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JHS ART TEACHER, SETH WOLFSHORNDL, EARNS THE EXPERIENCE OF A LIFETIME, SPENDING A THIRD OF HIS SUMMER IN GLACIER NATIONAL PARK AS AN ARTIST IN RESIDENCE. STORY BY THEA VOUTIRITSAS BACKGROUND IMAGE ILLUSTRATED BY SETH WOLFSHORNDL “ It’s a rare opportunity for an artist to go somewhere and relax for a month and just clients giving me feedback and suggesting changes,” he said. Though he has plenty create,” said Seth Wolfshorndl, of talent as an art teacher, his but that is exactly what he got to experience helped him with one do with his entire month of June. class, which was a new addition Known to his students to the classes offered at JHS: as Mr. Wolf, the twelve-year photography. Wolfshorndl says JHS art teacher snagged the the practice he got behind the rare opportunity to be an artist in camera and the photos he took residence at the Glacier National would both be helpful in teaching Park in Northwest Montana. Not this class. only was his stay at the park a The artist says this chance to grow as an artist, but experience was certainly a great he also got to reconnect with one, filled with many memories, many relatives. and a surprising one in particular. “I grew up in Montana, “I learned how to get so I had a bat out a lot of “I APPRECIATE THAT of a cabin! family members NATIONAL PARKS HAVE THIS The first time I saw living not PROGRAM – THAT THEY CARE it I was all even an by myself. hour from ENOUGH TO HAVE ARTISTS COME I thought the park. They IN. THEY ACTUALLY SUPPORT I heard something would ART AND HAVE ARTISTS COME hit the spend several IN. THEY HAVE ARTISTS COME window, but it was nights with IN EVERY YEAR AND CREATE a bat about me since there was a lot of ARTWORK.” -SETH WOLFSHORNDL four feet away from me,” he space in the cabin. JHS TEACHER explained. “We There was ARTIST IN RESIDENCE, GLACIER learned if someone with me, I NATIONAL PARK you turn the lights would say, off, they almost every night,” he said. thought they were outside and The artist certainly they would fly around looking didn’t let the full house conflict for food. My daughter and her with his creativity. In fact, it was cousins actually ended up nam- his mother who suggested that ing some of the bats. We had to he look into the residency pro- patch up the walls here and there gram after seeing a post about to keep them from getting in.” it on Glacier National Park’s Patched walls and pet bats Facebook page. aside, what Wolfshorndl gained “She sent me the link from this experience goes far and I checked it out. I wouldn’t deeper than his pen and paper. have even known about it if “I appreciate that it weren’t for her,” said Wolf- national parks have this program shorndl. – that they care enough to have After doing some artists come in. They actually research, he found the park was support art and have artists come looking for an artist to update the in. They have artists come in graphics in their Junior Ranger every year and create artwork.” book. He had plenty of experi- With his experience ence illustrating for a children’s teaching young artists combined series, so he sent in his portfolio. with his most recent opportunity, The park then decided he was Wolfshorndl gives a word of the right man for the job. advice for aspiring artists: Wolfshorndl claims his “Be creating all the stay at the park helped him grow time. Don’t think you have to as an artist in many ways. wait until you have a job to be “It allowed me to creative. You can do it all the improve my illustration skills and time. Keep your eyes open for gave me more experience work- opportunities like this, because ing with a team of clients. There there’s a lot of neat things that was a lot of collaboration with can come of it.”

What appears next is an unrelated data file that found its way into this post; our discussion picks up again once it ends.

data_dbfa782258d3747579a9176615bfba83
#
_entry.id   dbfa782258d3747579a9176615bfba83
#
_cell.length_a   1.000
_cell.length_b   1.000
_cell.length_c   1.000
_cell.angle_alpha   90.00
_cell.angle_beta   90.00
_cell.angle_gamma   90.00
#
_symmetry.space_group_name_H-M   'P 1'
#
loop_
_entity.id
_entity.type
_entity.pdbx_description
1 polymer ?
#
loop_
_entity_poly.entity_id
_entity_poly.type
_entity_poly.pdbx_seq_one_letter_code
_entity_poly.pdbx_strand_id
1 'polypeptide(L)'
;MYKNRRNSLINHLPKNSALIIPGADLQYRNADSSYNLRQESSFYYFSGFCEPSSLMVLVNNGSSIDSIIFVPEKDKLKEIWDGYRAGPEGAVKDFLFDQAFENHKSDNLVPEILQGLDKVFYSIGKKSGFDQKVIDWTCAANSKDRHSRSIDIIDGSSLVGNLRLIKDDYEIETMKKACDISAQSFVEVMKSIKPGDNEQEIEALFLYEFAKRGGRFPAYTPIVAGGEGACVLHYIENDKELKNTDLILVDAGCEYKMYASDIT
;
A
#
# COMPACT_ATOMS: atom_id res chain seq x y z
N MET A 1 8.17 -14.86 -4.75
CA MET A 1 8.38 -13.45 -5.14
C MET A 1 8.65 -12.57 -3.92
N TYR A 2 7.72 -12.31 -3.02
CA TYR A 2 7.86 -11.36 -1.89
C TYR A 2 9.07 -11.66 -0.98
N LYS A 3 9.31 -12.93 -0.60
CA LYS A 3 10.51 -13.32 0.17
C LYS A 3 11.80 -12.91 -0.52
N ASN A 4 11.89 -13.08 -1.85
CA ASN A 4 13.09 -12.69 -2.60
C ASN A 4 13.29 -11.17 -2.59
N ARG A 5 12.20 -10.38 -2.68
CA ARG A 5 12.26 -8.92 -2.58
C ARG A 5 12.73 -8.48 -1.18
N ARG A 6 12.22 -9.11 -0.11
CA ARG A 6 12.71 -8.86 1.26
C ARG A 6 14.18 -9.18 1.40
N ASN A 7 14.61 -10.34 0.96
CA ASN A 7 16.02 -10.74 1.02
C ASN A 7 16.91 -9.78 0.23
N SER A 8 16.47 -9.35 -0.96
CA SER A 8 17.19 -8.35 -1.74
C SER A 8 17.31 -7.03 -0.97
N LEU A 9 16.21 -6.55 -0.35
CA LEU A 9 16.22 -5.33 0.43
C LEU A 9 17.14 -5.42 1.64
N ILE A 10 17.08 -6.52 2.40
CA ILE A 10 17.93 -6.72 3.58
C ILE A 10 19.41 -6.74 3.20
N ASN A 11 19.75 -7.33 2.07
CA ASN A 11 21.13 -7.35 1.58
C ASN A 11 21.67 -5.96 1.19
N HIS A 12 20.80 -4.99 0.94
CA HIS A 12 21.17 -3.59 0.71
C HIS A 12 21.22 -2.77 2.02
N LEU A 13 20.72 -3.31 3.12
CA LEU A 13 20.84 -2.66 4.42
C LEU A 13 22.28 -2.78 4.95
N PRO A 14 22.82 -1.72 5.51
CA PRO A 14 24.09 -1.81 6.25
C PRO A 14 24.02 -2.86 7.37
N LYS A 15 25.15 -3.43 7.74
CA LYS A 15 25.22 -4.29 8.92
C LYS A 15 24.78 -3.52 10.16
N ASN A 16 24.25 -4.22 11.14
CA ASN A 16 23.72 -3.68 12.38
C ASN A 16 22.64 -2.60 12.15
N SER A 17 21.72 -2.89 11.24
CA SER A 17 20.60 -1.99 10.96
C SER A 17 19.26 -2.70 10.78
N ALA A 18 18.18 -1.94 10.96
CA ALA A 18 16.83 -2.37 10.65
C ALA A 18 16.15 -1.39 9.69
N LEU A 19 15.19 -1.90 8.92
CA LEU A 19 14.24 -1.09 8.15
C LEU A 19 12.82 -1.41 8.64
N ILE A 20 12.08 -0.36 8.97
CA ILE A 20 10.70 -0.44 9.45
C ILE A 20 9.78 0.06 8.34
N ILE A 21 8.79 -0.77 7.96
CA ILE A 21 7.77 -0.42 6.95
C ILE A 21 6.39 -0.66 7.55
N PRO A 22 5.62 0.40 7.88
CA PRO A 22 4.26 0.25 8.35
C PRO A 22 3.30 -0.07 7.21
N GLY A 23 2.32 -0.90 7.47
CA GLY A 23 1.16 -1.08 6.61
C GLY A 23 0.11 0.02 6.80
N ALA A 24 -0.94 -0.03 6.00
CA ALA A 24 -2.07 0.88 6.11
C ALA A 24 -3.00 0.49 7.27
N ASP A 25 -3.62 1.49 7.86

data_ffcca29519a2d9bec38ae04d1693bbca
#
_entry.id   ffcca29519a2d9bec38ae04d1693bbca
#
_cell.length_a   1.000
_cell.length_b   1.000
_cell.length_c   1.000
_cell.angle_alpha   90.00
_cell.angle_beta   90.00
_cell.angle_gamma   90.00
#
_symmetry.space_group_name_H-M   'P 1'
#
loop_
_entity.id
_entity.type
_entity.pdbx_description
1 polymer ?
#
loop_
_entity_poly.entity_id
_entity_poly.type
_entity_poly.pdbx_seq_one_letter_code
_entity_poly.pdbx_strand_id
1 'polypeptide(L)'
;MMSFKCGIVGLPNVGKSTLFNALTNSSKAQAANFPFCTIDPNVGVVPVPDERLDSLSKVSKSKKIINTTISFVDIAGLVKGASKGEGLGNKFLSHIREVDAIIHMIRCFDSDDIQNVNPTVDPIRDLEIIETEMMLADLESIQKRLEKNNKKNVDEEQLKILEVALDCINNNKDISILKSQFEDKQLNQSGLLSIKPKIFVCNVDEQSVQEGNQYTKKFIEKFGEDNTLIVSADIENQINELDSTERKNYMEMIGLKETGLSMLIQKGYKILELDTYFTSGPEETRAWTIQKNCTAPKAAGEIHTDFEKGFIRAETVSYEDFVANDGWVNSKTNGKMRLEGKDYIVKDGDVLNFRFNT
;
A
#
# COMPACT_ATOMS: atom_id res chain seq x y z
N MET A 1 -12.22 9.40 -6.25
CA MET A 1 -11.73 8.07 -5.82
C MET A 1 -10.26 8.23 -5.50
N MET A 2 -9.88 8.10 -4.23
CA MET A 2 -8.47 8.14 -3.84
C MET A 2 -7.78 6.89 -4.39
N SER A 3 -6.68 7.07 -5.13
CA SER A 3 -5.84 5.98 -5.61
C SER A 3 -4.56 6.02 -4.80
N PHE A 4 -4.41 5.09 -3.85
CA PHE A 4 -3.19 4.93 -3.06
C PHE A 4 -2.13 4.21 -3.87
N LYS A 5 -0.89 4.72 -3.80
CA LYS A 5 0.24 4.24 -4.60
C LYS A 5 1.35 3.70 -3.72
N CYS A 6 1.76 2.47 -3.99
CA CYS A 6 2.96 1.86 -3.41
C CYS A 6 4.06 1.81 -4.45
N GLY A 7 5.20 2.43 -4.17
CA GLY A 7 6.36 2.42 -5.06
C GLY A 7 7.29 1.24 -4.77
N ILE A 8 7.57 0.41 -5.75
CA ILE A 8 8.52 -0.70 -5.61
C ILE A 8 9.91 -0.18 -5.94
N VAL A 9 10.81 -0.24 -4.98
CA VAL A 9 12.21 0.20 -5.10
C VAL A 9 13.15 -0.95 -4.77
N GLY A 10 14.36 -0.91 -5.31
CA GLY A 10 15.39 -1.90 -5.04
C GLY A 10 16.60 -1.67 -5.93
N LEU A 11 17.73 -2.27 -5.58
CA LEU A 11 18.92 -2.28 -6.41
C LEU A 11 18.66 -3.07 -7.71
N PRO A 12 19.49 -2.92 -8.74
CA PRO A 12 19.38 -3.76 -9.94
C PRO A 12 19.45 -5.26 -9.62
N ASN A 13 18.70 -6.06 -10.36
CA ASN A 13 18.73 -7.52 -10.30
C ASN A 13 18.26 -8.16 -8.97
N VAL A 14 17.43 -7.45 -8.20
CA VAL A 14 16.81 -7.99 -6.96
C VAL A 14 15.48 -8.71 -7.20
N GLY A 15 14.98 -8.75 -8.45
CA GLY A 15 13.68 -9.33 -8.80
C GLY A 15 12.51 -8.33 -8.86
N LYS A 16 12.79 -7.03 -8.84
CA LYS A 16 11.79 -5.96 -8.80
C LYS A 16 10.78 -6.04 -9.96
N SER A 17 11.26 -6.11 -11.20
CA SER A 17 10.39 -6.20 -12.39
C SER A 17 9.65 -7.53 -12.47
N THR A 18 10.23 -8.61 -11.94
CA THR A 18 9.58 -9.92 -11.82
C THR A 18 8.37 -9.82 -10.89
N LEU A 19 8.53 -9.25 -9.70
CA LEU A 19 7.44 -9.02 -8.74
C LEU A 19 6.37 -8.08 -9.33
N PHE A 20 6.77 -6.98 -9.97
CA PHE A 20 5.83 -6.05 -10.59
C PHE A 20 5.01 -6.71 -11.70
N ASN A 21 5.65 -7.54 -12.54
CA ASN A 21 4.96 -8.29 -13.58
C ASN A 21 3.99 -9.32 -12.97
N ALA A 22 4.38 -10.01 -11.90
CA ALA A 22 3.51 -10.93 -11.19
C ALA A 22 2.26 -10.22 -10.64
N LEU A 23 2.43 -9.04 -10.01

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Joplin alum honored as young world changer Story and photos by Lexi Brown are chosen specifically for young people who want to make a difference. Starting Art Feeds at receives, the closer they are to having the funding to reach all 16 schools. They recently were program, suggested the students interested be part of Art Feeds during school. Bourne loved the Art Feeds is a non-profit organization that targets the 19 and having people tell her all along that she was just too young to start a non-profit, she said it was an encouragement to have nominated in the Chase Grant. The Chase Grant will donate $5,000,000 among 196 eligible charities who receive the most idea, being such a huge advocate for young people creating change. Bourne talked to every link crew classes about how healing of young children that the support of something so big. votes, accepted the nominations, being young is an advantage to have undergone trauma through Will Norton, an active partici- and fulfill eligibility requirements. creating change. creative healing, with painting, pant in the program encouraged Art Feeds was up against photography, dance and much Bourne to apply for the grant 7,000 other causes and more. This year Art Feeds was consistently. She was still skepti- received $20,000 for being recognized on the VH1 Do Some- cal about applying. With a short one of the next 50 runners- “Applying for the up. With the 2012-2013 school year, Art Feeds has also made their way into Joplin award helped me High Schools cadet teaching program, so that students can be interns for two hours cope.” -Meg Bourne Founder of Art Feeds during the day. “We love our interns! They bring so much energy and they are wonderful with the kids. They also bring new ideas for Art Feeds,” said Bourne. “All 10 interns help thing Awards for being “young period of time before the applica- a ton with the workload at world changers.” tion deadline, Bourne was going the office.” Since 1966, DoSomething.org through what she described as Tobin Shultz, coordina- has honored the nations best a messy email inbox, when she tor for the cadet teaching young world-changers that are 25 came across a tweet from Will years and younger. Entrants to encouraging her to apply, as if the competition are strictly judged it was in real time. on how they have truly and pas- So, ultimately it was for Will, sionately impacted their commu- for whom she wanted to do nity, according to Do Something. her best. Bourne considers Five finalists were selected this this her way of dealing with the year for the awards, given their tornado personally. particular projects, a $10,000 “Applying for the award grant and making their work helped me cope,” said Bourne. eligible for the grand prize of The process from being an $100,000. applicant to a finalist was a The finalists were; Katia seemingly endless advance. Gomez, creator of Educate2Evn- Bourne completed 15 different sion whice provide second- interviews; eventually she ary education to the youth in was called back with follow Honduras; Manyang Rang Kher up questions, and some “red founder of Humanity Helping flags” that they said needed to Sudan, designed to improve lives be cleared. of Sudanese refugees and battle Nervous that there would the problems of an entire popula- be bad news, Bourne asked tion; Danny Mendoza, creator of everyone to leave the Art Together We Rise, a youth led or- Feeds office. She proceeded ganization dedicated to programs to Skype with affiliates of Do that bring a sense of normalcy Something. Bourne received and stability in foster care, but news that she had been also allows foster care children selected as a finalist for the Do to make their own choices in Something Awards. life; Seth Maxwell creator of The According to Bourne, Thirst Project which raises aware- $10,000 is the average ness to bring solutions to the amount of money it takes to global water crisis; Meg Bourne for her work in creating Art Feeds. The winner of the $100,000 grant ended up being Educate2Envision’s founder Katie provide weekly lessons for an entire school each year. Art Feeds can provide continual healing through art. Art Feeds isn’t just in one Above,top: Senior Audrey Cox lends a hand at the Art Feeds Kaboom Build. Cox is one of the Art Feeds Cadet Teaching Interns, which is a group of hand-selected JHS volunteers who donate their time to the organization. Gomez. To be chosen as a finalist was a huge deal for said Bourne, because the Do Something Awards school; they’re in 10 schools, with a goal of 16 schools--every elementary school in Joplin. The more grants Art Feeds Above, bottom: Art Feeds Founder, Meg Bourne (far right), presents her cause to members of the Joplin Community. The nonprofit organization has earned rocognization by the Do Something Awards for its efforts to reach children through creative healing.